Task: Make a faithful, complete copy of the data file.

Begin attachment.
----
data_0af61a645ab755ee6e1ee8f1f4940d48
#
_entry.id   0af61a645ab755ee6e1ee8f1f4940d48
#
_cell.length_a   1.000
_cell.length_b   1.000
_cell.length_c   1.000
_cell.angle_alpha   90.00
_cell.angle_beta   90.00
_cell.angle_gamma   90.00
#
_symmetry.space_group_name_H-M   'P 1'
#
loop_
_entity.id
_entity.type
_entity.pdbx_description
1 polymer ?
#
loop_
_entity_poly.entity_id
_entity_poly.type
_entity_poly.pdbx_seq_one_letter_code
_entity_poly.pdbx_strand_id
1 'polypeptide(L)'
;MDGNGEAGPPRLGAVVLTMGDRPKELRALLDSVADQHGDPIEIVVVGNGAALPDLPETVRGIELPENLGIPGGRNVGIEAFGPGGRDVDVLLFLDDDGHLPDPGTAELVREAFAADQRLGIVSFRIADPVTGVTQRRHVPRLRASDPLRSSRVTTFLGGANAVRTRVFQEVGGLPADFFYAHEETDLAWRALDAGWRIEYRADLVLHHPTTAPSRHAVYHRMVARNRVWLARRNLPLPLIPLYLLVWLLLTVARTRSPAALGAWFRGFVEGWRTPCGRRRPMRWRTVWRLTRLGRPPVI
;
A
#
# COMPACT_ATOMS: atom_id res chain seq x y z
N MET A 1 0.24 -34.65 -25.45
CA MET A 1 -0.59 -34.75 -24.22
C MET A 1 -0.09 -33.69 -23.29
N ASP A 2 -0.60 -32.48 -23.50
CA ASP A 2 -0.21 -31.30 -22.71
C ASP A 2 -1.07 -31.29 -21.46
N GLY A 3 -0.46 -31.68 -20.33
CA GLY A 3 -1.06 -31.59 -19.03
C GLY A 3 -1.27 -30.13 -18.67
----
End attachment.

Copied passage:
data_0af61a645ab755ee6e1ee8f1f4940d48
#
_entry.id   0af61a645ab755ee6e1ee8f1f4940d48
#
_cell.length_a   1.000
_cell.length_b   1.000
_cell.length_c   1.000
_cell.angle_alpha   90.00
_cell.angle_beta   90.00
_cell.angle_gamma   90.00
#
_symmetry.space_group_name_H-M   'P 1'
#
loop_
_entity.id
_entity.type
_entity.pdbx_description
1 polymer ?
#
loop_
_entity_poly.entity_id
_entity_poly.type
_entity_poly.pdbx_seq_one_letter_code
_entity_poly.pdbx_strand_id
1 'polypeptide(L)'
;MDGNGEAGPPRLGAVVLTMGDRPKELRALLDSVADQHGDPIEIVVVGNGAALPDLPETVRGIELPENLGIPGGRNVGIEAFGPGGRDVDVLLFLDDDGHLPDPGTAELVREAFAADQRLGIVSFRIADPVTGVTQRRHVPRLRASDPLRSSRVTTFLGGANAVRTRVFQEVGGLPADFFYAHEETDLAWRALDAGWRIEYRADLVLHHPTTAPSRHAVYHRMVARNRVWLARRNLPLPLIPLYLLVWLLLTVARTRSPAALGAWFRGFVEGWRTPCGRRRPMRWRTVWRLTRLGRPPVI
;
A
#
# COMPACT_ATOMS: atom_id res chain seq x y z
N MET A 1 0.24 -34.65 -25.45
CA MET A 1 -0.59 -34.75 -24.22
C MET A 1 -0.09 -33.69 -23.29
N ASP A 2 -0.60 -32.48 -23.50
CA ASP A 2 -0.21 -31.30 -22.71
C ASP A 2 -1.07 -31.29 -21.46
N GLY A 3 -0.46 -31.68 -20.33
CA GLY A 3 -1.06 -31.59 -19.03
C GLY A 3 -1.27 -30.13 -18.67